The recent outbreak by a drug-resistant strain of Salmonella linked to ground turkey produced by a Cargill meat processing plant in Arkansas that made at least 80 people sick and killed one is another reminder that regulatory safeguards to inspect the food we eat play a crucial role in the health and well-being of our nation.
What makes events such as this even more frightening is that there are many in Congress who want to weaken the regulatory process. This might be “good” for business, but it would be horrific for the people.
Some are standing up and saying “no.” Rep. Rosa DeLauro (Conn.), senior Democrat on the Appropriations Committee’s health subpanel, called out her colleagues who have tried to slash food-safety funding, and warned such actions would lead to more people getting sick.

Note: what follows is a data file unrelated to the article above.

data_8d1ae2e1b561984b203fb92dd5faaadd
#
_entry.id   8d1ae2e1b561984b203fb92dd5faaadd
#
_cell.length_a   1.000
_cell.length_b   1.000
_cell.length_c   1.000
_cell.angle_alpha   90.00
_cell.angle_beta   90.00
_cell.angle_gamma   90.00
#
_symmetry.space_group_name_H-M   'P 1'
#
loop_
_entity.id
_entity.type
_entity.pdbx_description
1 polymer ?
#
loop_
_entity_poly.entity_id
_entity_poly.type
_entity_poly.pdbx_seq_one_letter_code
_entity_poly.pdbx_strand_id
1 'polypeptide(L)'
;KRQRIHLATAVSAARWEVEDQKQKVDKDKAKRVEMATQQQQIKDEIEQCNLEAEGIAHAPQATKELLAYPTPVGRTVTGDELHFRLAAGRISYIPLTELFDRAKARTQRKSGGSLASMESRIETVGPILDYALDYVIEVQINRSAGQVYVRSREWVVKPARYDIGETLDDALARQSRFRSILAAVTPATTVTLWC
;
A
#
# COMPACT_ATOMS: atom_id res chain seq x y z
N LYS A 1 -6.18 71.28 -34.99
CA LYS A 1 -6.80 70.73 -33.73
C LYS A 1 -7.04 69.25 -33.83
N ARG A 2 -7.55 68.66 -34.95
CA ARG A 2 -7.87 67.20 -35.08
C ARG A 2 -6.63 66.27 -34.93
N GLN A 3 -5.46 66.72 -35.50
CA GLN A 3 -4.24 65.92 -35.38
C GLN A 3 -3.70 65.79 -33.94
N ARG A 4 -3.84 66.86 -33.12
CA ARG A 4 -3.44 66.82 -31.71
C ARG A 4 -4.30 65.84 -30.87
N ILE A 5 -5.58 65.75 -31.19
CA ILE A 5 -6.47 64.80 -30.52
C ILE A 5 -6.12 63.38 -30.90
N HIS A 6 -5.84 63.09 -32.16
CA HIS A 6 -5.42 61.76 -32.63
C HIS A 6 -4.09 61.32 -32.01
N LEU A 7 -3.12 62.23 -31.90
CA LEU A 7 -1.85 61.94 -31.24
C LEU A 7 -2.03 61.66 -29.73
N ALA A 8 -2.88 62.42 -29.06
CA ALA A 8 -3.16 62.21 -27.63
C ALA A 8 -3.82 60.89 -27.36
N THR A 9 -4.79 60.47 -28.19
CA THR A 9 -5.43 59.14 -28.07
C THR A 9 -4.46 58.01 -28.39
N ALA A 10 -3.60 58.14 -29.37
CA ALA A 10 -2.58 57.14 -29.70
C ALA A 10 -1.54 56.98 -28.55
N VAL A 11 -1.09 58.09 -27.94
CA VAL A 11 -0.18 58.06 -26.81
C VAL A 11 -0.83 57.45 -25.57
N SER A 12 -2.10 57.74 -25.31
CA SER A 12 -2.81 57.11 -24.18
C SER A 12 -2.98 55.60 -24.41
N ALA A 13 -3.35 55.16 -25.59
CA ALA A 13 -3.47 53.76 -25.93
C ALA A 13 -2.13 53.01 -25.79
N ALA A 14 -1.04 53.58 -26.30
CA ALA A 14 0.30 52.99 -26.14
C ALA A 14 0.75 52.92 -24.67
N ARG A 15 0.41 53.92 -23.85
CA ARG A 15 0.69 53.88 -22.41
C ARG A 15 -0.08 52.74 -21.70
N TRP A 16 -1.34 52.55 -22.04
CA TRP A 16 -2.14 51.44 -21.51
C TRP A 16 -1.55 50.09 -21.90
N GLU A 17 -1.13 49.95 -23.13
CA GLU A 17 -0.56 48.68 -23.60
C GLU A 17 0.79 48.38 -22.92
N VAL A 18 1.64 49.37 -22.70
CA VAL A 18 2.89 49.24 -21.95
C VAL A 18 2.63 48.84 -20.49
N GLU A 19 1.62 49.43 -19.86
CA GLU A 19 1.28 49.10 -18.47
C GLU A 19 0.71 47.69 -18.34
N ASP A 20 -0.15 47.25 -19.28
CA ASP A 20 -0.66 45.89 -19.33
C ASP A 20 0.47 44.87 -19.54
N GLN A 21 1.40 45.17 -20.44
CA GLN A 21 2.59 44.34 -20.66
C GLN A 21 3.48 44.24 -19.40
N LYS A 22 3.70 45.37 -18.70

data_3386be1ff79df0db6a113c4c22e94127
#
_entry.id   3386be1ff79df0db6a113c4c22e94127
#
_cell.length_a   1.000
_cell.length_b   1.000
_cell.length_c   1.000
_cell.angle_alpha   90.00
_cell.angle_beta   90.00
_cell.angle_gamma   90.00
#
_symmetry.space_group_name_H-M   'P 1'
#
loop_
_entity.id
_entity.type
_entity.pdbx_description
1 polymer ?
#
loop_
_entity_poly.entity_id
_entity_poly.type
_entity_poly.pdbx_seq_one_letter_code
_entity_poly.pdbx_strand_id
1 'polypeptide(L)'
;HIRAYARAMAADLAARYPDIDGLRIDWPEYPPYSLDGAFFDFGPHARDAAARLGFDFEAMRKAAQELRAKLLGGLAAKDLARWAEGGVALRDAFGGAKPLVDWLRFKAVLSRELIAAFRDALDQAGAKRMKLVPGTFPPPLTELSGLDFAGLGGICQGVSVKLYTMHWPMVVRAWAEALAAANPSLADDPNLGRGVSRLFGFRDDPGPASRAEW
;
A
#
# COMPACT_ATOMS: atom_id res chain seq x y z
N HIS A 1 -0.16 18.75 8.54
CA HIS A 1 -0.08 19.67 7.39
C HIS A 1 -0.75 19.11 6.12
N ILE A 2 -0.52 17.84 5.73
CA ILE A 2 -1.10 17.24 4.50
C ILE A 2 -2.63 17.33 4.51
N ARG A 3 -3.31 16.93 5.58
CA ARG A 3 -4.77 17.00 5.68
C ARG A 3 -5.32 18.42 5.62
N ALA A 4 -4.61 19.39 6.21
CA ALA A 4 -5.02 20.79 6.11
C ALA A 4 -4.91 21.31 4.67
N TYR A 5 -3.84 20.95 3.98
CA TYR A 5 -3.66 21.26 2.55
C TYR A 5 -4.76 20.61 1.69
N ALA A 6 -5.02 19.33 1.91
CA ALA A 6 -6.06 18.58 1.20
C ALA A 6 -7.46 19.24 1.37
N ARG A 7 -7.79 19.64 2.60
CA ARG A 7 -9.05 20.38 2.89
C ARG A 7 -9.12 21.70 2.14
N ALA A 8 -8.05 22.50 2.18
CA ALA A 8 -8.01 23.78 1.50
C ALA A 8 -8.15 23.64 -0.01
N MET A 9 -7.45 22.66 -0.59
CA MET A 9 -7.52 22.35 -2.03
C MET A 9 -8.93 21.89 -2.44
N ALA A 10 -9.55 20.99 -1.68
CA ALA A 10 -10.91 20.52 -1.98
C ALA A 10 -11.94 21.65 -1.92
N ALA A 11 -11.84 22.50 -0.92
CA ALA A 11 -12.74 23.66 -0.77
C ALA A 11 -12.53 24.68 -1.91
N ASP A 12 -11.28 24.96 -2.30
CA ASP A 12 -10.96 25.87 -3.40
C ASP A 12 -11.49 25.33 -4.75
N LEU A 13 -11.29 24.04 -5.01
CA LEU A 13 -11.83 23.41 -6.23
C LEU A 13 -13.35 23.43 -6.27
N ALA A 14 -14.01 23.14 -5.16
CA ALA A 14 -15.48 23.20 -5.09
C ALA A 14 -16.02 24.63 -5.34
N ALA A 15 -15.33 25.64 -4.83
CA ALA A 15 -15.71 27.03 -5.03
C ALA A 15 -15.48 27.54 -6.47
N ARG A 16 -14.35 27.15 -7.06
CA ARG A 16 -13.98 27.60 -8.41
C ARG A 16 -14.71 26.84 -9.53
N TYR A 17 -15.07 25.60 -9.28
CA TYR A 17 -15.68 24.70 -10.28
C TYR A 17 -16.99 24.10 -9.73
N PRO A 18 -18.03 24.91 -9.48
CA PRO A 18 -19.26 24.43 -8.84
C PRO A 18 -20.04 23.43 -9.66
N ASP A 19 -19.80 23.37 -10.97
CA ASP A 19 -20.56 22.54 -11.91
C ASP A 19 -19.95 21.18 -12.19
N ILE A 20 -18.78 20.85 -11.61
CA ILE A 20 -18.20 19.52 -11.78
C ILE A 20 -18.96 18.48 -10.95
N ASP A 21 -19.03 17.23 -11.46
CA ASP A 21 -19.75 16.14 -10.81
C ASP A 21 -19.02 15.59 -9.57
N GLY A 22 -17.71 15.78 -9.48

“By cutting their funding, we have limited their effectiveness and asked FDA and USDA to do more with less, and the impact of these cuts is starkly clear with this most recent recall,” DeLauro said.
In the third-largest food withdrawal in history, Cargill is recalling 36 million pounds of potentially contaminated meat, and it’s not the first time the food-producing giant has been forced to do so. In 2007, the company recalled 845,000 pounds of frozen ground beef patties linked to an outbreak of E. coli.
Foes of regulations want to make it easier for businesses to operate, but they ignore the protections regulations provide. Weakening such safeguards is a dangerous game and places all of us at risk – especially the most vulnerable to food-borne illnesses, the elderly and the young. Congress must not place corporate profits ahead of public safety.